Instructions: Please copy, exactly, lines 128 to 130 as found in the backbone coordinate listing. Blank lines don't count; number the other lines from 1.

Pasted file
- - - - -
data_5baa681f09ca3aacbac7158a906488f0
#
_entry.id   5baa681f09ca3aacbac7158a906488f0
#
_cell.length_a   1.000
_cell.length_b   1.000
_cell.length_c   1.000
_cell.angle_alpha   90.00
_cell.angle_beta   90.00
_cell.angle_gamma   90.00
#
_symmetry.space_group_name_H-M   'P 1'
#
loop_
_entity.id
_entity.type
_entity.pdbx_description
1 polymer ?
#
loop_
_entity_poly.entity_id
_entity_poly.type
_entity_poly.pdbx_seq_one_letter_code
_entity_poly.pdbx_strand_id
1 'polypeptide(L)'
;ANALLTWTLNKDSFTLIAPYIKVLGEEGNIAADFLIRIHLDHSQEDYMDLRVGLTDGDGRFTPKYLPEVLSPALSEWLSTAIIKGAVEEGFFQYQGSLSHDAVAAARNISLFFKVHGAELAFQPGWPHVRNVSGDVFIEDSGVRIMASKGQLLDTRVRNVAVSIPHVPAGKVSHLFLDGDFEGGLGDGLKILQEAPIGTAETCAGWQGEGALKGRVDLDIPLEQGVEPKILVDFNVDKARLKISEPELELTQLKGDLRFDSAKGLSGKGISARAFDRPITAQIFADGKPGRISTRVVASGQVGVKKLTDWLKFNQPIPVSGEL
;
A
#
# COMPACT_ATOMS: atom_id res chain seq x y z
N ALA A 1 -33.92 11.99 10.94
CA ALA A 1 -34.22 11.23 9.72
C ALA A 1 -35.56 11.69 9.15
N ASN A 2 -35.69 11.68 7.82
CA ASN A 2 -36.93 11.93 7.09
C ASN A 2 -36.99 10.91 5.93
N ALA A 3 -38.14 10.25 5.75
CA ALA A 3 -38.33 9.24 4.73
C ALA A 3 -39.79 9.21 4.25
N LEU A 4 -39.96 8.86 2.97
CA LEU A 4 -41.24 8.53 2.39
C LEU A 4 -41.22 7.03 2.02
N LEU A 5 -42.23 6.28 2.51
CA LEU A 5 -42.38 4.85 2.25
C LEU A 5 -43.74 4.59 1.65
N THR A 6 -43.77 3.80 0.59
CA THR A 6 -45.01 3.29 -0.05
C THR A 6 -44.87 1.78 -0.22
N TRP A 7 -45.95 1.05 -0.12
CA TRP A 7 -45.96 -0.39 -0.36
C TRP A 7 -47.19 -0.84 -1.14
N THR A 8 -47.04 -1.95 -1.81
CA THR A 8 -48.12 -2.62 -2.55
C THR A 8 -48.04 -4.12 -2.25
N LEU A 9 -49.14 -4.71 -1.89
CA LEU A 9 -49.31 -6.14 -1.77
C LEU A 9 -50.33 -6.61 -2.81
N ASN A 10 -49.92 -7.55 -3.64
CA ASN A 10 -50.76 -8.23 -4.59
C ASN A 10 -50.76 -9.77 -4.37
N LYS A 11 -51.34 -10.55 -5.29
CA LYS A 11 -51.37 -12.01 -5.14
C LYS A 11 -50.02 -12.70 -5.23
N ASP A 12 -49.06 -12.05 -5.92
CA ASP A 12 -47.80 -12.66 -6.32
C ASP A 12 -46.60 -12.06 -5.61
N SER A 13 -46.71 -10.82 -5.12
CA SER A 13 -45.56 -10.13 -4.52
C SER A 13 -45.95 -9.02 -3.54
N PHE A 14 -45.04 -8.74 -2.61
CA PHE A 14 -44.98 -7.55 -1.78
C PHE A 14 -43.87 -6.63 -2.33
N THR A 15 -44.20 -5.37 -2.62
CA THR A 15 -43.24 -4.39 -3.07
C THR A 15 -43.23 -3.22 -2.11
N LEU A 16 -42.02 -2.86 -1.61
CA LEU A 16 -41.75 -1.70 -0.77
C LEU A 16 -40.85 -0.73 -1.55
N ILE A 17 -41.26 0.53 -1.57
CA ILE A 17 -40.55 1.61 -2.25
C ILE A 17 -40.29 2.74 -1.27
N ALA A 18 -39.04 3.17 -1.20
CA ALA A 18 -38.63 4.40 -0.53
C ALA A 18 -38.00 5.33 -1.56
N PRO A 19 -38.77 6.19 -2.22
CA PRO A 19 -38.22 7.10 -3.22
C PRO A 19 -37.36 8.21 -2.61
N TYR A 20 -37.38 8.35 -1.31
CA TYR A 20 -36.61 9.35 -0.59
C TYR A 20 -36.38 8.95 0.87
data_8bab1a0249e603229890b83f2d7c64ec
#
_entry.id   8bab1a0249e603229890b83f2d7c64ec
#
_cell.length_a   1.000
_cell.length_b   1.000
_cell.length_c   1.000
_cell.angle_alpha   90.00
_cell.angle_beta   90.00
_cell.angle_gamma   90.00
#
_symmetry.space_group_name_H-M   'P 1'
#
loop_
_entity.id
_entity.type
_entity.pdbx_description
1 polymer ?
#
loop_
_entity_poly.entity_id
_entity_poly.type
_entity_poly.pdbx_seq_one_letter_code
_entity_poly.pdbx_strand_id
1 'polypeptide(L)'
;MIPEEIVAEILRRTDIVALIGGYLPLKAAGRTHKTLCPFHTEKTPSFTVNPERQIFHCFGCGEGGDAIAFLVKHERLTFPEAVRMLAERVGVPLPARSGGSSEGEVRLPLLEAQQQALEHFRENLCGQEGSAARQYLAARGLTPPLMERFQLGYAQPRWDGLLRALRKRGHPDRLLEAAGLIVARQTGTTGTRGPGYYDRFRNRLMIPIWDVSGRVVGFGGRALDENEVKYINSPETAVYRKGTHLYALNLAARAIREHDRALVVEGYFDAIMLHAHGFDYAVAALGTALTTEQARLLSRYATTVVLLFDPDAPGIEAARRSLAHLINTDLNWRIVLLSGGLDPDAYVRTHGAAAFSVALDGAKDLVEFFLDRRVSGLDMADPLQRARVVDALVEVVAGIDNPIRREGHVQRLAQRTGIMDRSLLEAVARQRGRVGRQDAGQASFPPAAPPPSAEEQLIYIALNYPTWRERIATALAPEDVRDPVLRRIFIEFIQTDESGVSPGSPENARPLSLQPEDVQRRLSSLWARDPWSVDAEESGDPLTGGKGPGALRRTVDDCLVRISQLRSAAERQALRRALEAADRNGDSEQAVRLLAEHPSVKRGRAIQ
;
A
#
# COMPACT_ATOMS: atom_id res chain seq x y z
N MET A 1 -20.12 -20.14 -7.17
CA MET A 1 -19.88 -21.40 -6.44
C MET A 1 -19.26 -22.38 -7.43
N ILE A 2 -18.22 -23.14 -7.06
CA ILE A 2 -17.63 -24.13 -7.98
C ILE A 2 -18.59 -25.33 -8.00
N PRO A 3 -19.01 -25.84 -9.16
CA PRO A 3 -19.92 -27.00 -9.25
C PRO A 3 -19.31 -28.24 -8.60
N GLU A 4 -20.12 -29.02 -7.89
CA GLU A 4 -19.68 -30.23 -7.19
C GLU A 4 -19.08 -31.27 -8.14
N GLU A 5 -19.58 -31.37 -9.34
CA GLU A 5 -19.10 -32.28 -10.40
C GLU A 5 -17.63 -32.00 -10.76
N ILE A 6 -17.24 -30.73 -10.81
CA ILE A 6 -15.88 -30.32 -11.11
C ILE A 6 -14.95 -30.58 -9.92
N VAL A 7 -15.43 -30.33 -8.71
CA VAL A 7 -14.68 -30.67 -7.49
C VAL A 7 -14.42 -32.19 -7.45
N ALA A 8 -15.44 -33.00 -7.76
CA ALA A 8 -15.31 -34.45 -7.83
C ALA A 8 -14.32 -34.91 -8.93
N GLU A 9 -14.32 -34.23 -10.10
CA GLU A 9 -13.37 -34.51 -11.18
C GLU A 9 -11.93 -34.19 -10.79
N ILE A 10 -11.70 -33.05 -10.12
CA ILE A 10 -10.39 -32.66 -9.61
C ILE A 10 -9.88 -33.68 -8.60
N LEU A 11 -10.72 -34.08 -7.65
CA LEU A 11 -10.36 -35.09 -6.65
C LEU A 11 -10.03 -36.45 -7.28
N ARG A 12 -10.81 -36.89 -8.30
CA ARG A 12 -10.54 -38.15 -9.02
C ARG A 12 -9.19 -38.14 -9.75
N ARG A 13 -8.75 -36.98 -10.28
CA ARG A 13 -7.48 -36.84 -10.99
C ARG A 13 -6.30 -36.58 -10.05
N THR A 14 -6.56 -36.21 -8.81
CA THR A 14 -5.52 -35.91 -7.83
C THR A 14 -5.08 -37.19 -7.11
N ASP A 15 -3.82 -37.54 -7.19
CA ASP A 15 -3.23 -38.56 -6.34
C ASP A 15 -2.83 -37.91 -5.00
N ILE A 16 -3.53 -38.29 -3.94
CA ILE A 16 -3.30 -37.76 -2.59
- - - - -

CA PRO A 3 -19.92 -27.00 -9.25
C PRO A 3 -19.31 -28.24 -8.60
N GLU A 4 -20.12 -29.02 -7.89